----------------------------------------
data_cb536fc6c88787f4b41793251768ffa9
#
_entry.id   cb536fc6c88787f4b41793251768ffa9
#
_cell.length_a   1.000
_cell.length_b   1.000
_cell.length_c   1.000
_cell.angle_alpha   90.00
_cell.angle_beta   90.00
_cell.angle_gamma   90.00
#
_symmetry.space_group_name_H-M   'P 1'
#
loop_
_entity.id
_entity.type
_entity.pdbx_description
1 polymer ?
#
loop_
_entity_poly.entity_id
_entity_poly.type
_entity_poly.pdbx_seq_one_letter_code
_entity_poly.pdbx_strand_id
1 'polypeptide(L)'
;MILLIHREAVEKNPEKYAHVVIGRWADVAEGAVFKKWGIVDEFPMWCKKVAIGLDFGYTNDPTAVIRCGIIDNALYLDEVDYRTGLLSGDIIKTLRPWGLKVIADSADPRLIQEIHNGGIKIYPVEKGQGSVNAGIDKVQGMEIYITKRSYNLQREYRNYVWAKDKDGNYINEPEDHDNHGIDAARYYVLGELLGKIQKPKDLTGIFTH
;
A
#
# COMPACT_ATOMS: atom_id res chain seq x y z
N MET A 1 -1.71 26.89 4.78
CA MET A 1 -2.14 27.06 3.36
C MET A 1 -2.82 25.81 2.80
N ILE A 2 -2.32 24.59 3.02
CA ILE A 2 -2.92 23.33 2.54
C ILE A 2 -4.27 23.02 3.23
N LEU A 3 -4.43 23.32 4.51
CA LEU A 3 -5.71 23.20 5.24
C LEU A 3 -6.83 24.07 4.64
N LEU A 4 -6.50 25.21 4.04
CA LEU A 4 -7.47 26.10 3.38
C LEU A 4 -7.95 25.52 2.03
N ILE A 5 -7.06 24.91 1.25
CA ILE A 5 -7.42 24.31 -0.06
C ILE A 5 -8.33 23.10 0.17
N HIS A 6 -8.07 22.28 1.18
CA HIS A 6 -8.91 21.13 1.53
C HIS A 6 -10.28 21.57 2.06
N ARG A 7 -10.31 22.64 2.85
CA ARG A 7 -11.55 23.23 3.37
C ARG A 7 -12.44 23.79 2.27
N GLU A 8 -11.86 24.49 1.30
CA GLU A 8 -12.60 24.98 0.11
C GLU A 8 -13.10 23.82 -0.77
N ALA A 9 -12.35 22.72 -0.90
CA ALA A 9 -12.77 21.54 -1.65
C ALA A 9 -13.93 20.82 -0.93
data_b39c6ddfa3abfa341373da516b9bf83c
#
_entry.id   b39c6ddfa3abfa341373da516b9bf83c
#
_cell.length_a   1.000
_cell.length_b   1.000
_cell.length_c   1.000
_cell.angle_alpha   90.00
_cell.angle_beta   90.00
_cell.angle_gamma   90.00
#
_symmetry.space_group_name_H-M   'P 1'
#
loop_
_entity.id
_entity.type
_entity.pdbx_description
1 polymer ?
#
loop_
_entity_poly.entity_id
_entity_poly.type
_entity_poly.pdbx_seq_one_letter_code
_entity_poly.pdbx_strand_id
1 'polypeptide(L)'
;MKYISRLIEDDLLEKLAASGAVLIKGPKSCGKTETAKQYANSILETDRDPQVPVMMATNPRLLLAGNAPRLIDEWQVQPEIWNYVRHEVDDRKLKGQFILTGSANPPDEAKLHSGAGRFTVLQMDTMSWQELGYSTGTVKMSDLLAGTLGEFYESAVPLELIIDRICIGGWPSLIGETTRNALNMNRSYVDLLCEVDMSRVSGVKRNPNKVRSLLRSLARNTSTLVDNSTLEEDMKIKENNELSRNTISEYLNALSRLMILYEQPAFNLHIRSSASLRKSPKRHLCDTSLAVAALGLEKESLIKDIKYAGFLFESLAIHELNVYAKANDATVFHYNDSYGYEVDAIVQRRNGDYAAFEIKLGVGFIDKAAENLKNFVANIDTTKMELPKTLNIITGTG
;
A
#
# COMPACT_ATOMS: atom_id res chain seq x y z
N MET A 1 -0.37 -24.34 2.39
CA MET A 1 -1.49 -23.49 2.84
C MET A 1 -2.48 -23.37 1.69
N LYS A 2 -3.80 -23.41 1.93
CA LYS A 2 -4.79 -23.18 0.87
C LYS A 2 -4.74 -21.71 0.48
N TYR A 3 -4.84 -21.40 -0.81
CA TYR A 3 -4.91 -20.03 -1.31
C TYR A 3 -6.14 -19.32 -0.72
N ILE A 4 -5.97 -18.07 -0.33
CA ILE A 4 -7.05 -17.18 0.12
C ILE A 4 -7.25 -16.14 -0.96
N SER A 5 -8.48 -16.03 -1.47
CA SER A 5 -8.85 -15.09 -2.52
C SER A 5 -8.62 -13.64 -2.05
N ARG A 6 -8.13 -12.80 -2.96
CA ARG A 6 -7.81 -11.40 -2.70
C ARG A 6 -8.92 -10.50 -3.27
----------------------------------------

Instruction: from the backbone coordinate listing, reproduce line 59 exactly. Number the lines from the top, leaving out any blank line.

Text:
#